“It is one of the best funds that I have been recommending to investors. When the cost of borrowing comes down, the mid- and micro-cap segments of the market always benefit. It [the fund] may not give similar returns when compared to its past performance, but long-term investors will do well because this segment has higher sensitivity to macro factors which are improving,” says Abhimanyu Sofat, vice president at brokerage house IIFL, who looks after retail research.

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Maheshwari, on his part, understands that this kind of valuation is not sustainable for the Micro Cap Fund. The size of the fund itself has increased from Rs 300 crore to Rs 3,600 crore and is attracting greater investor interest. In fact, to discourage them from investing at such high levels, the fund has stopped accepting bulk investments of over Rs 1 lakh a day; it only allows SIP (systematic investment plan) investments. “What people don’t understand is that this fund has existed since 2007. If you look at the returns of the Micro Cap Fund for the last nine years, you will see that they are in line with the market at around 19.53 percent annually compared to the mid-cap index which returned 11 percent. Investors need to come to this fund with a long-term perspective and not look at the returns of the last three years,” Maheshwari says.

Sambre and he have started to expect the “derating” of the fund—in essence, a fall in returns. Maheshwari draws from the experience of the DSP BlackRock T.I.G.E.R. Fund which invested in infrastructure companies. It was launched in 2004 and gave strong returns in 2006. Its popularity was such that it led to $1 billion in AUM. However, after the market crashed in 2008 due to the global financial crisis, the fund did not perform as per investor expectations. And those who got in at the peak of 2007 felt they got a bad deal.

Bulk investors tend to get more affected, he points out; SIP investors, on the other hand, generally perform well over the long term because they can accumulate huge numbers of units when the markets fall. However, investors tend to start their SIPs when the markets are high and stop when they fall.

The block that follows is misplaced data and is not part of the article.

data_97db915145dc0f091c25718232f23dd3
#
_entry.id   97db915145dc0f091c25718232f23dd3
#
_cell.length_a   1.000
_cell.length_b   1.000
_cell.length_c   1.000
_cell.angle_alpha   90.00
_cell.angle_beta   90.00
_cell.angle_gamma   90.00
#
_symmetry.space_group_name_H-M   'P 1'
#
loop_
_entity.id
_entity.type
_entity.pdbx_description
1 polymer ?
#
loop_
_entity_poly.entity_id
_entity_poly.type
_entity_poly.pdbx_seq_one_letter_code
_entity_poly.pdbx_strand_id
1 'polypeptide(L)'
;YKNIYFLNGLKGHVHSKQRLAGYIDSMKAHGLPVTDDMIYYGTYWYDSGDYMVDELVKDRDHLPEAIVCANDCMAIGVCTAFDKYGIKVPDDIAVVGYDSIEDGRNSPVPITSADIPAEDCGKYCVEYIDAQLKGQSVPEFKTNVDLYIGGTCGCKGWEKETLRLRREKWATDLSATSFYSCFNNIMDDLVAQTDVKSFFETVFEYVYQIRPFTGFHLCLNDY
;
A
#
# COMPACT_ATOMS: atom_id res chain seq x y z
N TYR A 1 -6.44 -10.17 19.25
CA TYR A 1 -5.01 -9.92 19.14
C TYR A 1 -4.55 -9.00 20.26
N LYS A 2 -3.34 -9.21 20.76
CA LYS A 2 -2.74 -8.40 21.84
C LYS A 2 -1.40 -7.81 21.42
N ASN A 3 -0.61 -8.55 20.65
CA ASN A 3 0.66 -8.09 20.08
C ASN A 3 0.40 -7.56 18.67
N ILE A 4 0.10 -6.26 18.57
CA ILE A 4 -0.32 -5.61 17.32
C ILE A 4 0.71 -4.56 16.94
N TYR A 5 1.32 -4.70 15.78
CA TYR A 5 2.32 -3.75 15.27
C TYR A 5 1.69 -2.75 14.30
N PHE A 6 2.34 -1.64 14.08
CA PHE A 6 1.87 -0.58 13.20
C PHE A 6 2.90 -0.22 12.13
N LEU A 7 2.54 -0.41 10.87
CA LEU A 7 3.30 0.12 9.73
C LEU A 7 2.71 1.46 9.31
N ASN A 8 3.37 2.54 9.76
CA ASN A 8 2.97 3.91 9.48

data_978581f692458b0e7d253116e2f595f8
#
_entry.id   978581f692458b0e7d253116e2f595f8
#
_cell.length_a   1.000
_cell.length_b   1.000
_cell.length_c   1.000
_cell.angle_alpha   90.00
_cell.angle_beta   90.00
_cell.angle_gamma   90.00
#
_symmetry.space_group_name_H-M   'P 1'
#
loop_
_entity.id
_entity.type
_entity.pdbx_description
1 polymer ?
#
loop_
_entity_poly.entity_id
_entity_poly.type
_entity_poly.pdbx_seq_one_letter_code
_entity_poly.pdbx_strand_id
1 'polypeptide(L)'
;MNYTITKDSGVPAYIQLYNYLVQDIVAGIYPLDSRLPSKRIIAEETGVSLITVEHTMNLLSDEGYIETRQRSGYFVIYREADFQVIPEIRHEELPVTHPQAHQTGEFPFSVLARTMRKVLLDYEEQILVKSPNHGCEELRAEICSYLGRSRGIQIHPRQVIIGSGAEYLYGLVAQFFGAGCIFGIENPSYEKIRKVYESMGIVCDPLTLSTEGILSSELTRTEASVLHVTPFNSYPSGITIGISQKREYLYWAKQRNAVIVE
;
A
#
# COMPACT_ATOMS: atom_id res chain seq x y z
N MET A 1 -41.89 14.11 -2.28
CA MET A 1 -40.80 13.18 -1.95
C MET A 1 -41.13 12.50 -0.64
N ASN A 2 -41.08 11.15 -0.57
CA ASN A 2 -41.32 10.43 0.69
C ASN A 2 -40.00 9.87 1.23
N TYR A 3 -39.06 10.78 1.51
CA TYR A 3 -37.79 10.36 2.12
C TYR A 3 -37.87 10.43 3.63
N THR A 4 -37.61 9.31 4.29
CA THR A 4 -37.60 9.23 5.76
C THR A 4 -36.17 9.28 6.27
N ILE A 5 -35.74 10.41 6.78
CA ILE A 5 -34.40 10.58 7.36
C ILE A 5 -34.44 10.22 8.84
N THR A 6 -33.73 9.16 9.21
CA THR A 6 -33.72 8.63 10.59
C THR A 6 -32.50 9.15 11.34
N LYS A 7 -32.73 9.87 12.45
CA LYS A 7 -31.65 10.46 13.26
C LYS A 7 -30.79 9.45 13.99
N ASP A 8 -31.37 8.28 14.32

It has been a similar case with the Micro Cap Fund. SIPs account for 30 percent of the investments which came in 2014 when the fund gave its highest return over the previous year. The biggest concern for Maheshwari is that these investors will move out when the market starts to tank. “In fact, it makes sense to continue with the SIPs when the markets start to fall but our experience is that investors will move out when that happens,” Maheshwari says. “The fund will perform over the long term. But we don’t want to give this feeling to investors that the past three years will get repeated and that is what the investors think.”

That said, he is pleased that the Micro Cap Fund has proved to be a retail product without too many high net worth investors who bring in big sums of money and also exit in a similar fashion; this can hurt the fund as maintaining liquidity becomes a huge challenge.

Also, as the size of the fund increases, Sambre has to look for newer companies to invest in. (Today, it invests in 60 companies.) He is, not surprisingly, wary of the expectations from him.

At the same time, his experience has made him confident of delivering. “There are still opportunities in this space that will work out in the next three years.” In a sense, the folks at DSP BlackRock are getting bogged down by their own performance. And this is a happy problem to have.

(This story appears in the 28 October, 2016 issue of Forbes India. You can buy our tablet version from Magzter.com. To visit our Archives, click here.)